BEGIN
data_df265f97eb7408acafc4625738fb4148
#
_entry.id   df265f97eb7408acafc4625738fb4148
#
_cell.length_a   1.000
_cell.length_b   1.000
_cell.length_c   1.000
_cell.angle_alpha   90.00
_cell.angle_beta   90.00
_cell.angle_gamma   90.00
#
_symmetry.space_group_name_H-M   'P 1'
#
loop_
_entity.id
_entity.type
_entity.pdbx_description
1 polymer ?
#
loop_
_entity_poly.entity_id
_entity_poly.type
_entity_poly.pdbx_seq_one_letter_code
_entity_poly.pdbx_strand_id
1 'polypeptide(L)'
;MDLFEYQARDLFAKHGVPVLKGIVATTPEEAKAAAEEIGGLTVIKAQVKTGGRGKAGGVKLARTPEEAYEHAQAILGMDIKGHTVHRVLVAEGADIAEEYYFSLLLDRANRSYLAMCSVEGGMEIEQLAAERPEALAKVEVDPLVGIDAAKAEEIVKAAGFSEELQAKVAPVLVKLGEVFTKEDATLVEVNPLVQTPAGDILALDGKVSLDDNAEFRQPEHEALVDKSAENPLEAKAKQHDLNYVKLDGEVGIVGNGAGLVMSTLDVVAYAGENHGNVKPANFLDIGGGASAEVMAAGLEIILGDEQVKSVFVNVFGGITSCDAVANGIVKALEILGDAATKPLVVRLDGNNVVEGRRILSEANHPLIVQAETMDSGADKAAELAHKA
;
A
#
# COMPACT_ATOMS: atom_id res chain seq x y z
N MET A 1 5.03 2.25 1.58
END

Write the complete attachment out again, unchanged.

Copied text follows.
data_df265f97eb7408acafc4625738fb4148
#
_entry.id   df265f97eb7408acafc4625738fb4148
#
_cell.length_a   1.000
_cell.length_b   1.000
_cell.length_c   1.000
_cell.angle_alpha   90.00
_cell.angle_beta   90.00
_cell.angle_gamma   90.00
#
_symmetry.space_group_name_H-M   'P 1'
#
loop_
_entity.id
_entity.type
_entity.pdbx_description
1 polymer ?
#
loop_
_entity_poly.entity_id
_entity_poly.type
_entity_poly.pdbx_seq_one_letter_code
_entity_poly.pdbx_strand_id
1 'polypeptide(L)'
;MDLFEYQARDLFAKHGVPVLKGIVATTPEEAKAAAEEIGGLTVIKAQVKTGGRGKAGGVKLARTPEEAYEHAQAILGMDIKGHTVHRVLVAEGADIAEEYYFSLLLDRANRSYLAMCSVEGGMEIEQLAAERPEALAKVEVDPLVGIDAAKAEEIVKAAGFSEELQAKVAPVLVKLGEVFTKEDATLVEVNPLVQTPAGDILALDGKVSLDDNAEFRQPEHEALVDKSAENPLEAKAKQHDLNYVKLDGEVGIVGNGAGLVMSTLDVVAYAGENHGNVKPANFLDIGGGASAEVMAAGLEIILGDEQVKSVFVNVFGGITSCDAVANGIVKALEILGDAATKPLVVRLDGNNVVEGRRILSEANHPLIVQAETMDSGADKAAELAHKA
;
A
#
# COMPACT_ATOMS: atom_id res chain seq x y z
N MET A 1 5.03 2.25 1.58